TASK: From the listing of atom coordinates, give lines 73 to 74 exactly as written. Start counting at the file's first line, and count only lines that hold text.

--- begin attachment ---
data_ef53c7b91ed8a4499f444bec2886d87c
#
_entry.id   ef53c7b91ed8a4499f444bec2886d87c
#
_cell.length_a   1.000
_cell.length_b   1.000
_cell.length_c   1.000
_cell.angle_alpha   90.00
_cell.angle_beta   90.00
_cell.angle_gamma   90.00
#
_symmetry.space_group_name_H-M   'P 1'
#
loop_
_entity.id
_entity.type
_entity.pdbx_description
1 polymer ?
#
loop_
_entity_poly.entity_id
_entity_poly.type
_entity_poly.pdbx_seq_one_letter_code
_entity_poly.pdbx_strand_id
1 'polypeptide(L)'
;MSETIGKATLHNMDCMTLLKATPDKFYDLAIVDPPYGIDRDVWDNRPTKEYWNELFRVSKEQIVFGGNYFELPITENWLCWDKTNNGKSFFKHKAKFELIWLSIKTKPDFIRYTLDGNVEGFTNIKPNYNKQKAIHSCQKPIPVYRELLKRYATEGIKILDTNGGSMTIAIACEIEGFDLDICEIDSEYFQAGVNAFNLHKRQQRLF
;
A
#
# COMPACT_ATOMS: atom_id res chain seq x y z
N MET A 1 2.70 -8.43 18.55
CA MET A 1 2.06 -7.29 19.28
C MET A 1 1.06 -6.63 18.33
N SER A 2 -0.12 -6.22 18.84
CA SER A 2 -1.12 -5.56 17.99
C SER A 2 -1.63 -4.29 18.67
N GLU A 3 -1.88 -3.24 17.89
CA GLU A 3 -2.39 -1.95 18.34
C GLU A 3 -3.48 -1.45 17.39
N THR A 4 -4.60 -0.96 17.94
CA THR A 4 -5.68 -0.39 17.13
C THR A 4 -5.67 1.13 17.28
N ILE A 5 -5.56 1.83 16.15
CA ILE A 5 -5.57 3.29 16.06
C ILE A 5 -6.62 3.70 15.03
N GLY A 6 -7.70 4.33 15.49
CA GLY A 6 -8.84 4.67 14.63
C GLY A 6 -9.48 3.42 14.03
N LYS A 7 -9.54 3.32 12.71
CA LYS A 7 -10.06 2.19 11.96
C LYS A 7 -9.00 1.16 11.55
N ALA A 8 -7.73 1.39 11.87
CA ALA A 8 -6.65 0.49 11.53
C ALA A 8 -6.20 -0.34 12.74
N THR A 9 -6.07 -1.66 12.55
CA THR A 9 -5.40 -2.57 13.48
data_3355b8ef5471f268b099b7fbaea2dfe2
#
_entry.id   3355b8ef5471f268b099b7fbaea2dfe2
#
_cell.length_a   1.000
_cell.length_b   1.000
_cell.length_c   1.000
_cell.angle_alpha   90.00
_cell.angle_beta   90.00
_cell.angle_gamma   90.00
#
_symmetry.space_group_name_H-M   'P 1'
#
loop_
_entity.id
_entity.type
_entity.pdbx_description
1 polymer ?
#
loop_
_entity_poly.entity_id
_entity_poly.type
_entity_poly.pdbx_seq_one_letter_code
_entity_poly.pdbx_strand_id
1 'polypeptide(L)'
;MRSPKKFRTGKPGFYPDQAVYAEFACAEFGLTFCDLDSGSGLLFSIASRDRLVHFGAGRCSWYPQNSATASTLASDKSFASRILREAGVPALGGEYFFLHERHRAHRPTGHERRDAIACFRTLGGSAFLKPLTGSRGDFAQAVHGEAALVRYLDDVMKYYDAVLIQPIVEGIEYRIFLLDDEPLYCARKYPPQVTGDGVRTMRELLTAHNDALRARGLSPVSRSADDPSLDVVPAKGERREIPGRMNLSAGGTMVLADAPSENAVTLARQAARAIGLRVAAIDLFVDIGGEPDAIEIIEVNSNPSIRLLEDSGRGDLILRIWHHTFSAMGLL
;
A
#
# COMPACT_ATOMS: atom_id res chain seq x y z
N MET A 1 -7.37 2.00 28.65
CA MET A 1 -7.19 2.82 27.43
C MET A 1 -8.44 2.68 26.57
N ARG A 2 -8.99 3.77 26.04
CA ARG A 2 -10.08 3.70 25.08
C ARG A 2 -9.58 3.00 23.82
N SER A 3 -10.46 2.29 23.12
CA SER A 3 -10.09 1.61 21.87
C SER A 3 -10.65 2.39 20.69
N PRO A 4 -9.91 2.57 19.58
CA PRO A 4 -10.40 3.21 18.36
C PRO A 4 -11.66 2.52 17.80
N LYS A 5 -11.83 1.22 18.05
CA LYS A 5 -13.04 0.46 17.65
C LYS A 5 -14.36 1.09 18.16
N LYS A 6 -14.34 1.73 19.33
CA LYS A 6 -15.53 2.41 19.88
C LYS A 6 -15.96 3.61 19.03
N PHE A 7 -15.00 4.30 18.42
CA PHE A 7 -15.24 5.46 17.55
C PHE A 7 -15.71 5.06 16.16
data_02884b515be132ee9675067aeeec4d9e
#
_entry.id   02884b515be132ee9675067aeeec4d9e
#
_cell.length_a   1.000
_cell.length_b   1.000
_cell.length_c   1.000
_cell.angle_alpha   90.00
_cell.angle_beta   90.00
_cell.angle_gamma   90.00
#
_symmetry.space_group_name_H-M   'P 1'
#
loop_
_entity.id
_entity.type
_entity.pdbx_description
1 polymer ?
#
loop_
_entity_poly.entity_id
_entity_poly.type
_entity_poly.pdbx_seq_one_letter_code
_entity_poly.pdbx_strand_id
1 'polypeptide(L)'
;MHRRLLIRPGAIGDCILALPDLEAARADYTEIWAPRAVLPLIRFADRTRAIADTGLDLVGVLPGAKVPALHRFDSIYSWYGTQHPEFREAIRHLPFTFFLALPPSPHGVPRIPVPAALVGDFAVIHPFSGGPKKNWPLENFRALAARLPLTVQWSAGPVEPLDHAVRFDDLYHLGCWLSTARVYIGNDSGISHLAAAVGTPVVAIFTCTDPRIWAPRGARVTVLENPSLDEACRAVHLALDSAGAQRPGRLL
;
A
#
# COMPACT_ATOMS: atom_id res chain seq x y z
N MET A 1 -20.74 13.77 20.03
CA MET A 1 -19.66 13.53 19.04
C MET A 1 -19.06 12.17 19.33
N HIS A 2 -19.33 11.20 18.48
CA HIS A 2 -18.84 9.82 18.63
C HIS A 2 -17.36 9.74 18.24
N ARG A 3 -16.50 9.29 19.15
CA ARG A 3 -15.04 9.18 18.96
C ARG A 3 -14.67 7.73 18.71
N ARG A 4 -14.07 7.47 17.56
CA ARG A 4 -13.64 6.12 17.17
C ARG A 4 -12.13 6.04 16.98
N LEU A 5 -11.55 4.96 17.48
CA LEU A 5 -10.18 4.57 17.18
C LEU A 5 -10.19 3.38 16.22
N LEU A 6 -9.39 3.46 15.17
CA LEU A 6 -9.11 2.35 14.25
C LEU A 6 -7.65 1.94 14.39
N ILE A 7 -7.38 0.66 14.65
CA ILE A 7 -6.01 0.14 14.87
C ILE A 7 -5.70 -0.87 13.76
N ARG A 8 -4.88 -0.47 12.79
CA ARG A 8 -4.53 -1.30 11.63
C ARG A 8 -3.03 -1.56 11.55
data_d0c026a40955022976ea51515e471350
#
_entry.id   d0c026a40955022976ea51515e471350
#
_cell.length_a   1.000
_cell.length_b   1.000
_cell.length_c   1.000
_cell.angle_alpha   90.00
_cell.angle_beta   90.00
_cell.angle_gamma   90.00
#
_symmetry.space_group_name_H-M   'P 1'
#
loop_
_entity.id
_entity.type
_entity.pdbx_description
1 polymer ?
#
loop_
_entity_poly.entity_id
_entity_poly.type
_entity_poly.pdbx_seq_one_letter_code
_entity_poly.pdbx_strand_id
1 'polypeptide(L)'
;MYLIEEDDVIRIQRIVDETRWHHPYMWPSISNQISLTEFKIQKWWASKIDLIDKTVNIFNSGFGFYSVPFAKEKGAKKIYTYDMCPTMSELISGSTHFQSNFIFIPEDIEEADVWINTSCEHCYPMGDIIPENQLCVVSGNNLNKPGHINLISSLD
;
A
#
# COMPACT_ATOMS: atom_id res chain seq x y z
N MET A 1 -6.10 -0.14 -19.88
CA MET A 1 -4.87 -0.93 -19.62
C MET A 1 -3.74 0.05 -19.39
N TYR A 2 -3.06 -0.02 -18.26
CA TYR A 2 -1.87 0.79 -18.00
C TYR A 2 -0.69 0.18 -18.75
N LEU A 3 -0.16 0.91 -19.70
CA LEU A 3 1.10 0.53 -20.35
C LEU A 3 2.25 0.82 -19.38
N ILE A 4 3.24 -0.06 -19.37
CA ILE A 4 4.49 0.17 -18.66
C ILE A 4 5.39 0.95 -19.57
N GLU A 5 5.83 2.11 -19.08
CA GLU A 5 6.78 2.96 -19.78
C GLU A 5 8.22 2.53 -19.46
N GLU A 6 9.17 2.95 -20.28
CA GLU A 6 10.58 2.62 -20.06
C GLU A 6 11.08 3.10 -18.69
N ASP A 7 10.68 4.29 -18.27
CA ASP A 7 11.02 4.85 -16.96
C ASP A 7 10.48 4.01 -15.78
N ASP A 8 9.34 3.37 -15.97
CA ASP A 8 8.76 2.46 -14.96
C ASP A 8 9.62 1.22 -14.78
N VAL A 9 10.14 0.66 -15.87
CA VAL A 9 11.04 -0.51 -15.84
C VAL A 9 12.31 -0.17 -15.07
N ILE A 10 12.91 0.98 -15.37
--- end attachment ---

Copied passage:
_entity.pdbx_description
1 polymer ?